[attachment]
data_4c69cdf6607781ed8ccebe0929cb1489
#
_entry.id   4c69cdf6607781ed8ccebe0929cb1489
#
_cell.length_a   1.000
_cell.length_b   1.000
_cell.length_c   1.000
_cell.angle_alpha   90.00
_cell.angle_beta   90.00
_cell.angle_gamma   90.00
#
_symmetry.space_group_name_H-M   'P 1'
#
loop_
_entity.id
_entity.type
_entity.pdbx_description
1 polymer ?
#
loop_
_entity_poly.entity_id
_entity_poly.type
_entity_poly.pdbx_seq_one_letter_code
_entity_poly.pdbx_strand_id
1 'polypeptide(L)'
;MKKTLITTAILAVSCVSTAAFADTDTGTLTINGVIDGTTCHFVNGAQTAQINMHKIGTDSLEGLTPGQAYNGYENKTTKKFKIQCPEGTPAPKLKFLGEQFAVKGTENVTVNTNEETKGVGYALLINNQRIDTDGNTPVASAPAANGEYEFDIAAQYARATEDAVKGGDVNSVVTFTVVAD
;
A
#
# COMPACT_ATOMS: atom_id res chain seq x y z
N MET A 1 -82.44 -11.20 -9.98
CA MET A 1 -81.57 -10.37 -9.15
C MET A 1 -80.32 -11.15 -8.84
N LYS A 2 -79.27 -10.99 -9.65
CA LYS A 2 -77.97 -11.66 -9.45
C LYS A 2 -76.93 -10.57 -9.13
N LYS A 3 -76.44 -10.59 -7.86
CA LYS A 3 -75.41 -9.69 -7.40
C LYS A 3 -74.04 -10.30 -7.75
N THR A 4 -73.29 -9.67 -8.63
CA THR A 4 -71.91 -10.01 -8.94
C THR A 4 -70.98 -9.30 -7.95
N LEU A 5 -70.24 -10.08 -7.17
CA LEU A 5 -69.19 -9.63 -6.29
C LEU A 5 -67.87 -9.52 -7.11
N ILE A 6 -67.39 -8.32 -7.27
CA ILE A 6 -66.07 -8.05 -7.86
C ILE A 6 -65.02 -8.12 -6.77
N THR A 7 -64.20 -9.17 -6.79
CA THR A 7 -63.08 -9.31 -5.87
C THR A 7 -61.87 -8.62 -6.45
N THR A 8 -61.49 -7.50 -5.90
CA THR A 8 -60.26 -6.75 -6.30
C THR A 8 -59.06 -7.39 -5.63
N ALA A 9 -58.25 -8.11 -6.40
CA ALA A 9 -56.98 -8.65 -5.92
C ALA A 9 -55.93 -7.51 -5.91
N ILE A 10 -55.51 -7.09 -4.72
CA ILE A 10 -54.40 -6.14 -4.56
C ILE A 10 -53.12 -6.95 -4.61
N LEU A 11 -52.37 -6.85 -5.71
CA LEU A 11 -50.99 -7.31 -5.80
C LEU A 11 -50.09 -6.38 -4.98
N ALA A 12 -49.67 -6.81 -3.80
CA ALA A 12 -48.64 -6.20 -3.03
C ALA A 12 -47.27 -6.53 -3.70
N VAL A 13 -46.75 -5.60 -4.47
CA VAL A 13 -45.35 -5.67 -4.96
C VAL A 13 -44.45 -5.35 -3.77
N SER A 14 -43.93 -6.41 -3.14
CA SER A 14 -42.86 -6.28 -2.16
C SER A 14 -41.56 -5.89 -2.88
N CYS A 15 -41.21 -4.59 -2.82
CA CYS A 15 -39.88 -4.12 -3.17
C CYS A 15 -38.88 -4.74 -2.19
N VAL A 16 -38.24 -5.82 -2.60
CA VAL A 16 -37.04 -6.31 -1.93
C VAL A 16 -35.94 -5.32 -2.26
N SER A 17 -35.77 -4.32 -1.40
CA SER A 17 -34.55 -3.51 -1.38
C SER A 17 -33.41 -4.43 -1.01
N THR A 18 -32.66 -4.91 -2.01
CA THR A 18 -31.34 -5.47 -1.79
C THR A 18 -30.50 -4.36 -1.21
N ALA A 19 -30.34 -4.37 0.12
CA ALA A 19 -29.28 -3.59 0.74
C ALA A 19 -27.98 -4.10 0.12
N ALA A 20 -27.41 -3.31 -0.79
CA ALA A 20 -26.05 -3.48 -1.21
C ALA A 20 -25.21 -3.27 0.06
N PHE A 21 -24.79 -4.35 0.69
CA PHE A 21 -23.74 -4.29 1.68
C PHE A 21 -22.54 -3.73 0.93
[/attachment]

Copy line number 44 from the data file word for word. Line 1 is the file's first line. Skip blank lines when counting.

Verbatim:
CA LEU A 5 -69.19 -9.63 -6.29